The objective of all tablet/capsule counting machinery is essentially the same. Bulk products must be distributed to containers in specific quantities. Machine manufacturers have attempted to accomplish this objective utilizing many methods since the first automated tablet/capsule counter was designed. Electronic counters and slat counters have emerged as the industry standard. A large number of manufacturers have produced electronic counters. This article will discuss determining which might best fit a particular application.
Speed: Speed is among the top concerns that must be taken into consideration. Most electronic counters will claim speed output in terms of bottles per minute (BPM). Manufacturers typically use an aspirin size tablet (1/4” Diameter X 1/8” Height) with 100 tablets per bottle to measure BPM. It is also important to note that a packaging line is only as fast as its’ slowest piece of equipment. Therefore, if a packaging line contains a machine that only completes 30 bottles per minute, the filler does not need to exceed this speed. Many variables dictate the top speed at which a machine can complete a fill cycle. Product manipulation, Design quality of the counting apparatus and the number of containers filled simultaneously have the greatest overall effect on speed.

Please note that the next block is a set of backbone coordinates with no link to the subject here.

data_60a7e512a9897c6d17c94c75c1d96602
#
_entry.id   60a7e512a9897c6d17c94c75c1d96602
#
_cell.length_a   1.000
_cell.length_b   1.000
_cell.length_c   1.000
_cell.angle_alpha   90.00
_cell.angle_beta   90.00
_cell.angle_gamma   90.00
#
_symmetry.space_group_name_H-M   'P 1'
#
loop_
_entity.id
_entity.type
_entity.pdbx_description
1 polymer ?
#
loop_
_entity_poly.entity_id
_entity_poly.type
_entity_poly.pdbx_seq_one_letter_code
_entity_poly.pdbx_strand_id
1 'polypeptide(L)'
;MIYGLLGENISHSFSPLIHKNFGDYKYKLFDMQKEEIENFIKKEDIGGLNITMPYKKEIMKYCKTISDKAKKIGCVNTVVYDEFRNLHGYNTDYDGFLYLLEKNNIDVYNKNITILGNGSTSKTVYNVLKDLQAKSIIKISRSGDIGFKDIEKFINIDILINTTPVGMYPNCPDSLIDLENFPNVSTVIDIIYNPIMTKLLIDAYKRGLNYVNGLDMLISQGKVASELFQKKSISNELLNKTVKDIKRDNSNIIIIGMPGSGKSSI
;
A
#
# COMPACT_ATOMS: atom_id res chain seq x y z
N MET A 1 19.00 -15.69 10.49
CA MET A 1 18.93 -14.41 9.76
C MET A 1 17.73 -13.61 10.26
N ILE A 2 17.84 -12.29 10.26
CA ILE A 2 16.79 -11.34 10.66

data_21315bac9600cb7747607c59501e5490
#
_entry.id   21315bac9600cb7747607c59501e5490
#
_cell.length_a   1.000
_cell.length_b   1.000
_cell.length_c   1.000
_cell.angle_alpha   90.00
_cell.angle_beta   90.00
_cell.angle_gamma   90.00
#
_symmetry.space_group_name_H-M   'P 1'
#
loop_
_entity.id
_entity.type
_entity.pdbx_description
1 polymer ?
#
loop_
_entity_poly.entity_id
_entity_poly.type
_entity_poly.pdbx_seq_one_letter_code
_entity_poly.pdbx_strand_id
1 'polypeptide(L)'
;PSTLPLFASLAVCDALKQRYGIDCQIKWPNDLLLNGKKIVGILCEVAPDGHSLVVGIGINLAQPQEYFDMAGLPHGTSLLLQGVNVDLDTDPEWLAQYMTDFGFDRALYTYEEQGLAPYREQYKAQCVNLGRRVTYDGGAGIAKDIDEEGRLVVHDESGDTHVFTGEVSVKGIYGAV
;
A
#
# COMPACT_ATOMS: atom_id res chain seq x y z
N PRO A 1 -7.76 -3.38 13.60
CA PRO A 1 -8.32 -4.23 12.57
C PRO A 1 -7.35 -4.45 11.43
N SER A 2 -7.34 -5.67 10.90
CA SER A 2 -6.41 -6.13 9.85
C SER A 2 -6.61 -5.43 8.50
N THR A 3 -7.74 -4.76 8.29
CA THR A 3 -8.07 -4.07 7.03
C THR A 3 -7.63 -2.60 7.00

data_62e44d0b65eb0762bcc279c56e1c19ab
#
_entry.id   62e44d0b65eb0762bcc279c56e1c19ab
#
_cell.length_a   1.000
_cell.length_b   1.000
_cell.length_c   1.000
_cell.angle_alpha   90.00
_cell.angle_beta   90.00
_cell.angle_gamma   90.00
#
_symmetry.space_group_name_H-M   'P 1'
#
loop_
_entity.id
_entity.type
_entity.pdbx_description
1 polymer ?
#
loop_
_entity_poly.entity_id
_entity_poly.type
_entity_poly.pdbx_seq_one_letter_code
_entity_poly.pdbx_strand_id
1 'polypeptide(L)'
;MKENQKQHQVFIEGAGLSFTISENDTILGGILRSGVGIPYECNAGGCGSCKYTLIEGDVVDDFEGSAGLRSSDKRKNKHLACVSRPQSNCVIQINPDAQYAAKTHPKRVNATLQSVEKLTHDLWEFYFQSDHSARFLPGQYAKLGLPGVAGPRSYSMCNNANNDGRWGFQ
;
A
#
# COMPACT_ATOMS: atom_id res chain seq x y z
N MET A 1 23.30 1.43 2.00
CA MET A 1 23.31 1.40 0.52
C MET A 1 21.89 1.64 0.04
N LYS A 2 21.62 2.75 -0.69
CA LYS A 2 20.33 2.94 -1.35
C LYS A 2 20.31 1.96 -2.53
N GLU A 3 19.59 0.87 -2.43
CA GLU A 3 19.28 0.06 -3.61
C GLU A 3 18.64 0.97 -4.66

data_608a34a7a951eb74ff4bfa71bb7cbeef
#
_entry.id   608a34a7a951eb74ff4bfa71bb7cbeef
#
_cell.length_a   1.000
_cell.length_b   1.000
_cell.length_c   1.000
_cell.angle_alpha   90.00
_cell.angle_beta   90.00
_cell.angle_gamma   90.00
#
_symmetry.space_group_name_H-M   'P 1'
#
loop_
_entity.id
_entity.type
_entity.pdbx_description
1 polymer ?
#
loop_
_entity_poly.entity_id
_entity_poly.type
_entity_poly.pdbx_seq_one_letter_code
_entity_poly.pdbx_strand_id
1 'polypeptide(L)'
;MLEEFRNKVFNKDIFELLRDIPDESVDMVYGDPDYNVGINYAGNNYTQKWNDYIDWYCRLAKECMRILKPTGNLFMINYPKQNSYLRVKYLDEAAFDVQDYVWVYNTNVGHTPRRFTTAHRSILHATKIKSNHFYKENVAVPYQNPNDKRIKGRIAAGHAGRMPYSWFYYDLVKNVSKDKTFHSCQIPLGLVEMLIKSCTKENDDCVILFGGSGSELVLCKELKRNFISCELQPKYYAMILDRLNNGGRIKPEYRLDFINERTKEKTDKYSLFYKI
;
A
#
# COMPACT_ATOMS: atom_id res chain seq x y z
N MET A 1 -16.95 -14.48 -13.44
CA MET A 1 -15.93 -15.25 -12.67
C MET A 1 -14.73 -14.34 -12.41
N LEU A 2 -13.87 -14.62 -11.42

Accuracy: Accuracy is in some cases the most important function of the counting machine. The FDA mandates that tablets and capsules that fall under its’ jurisdiction must be counted as means of determining the quantity per container. Most electronic fillers accomplish this by detecting a tablet or capsule as it free falls past a sensor or camera system. The sophistication and capabilities of these counting systems varies greatly from machine to machine. The higher end the machine, the more likely it will have a more sophisticated and capable counting system.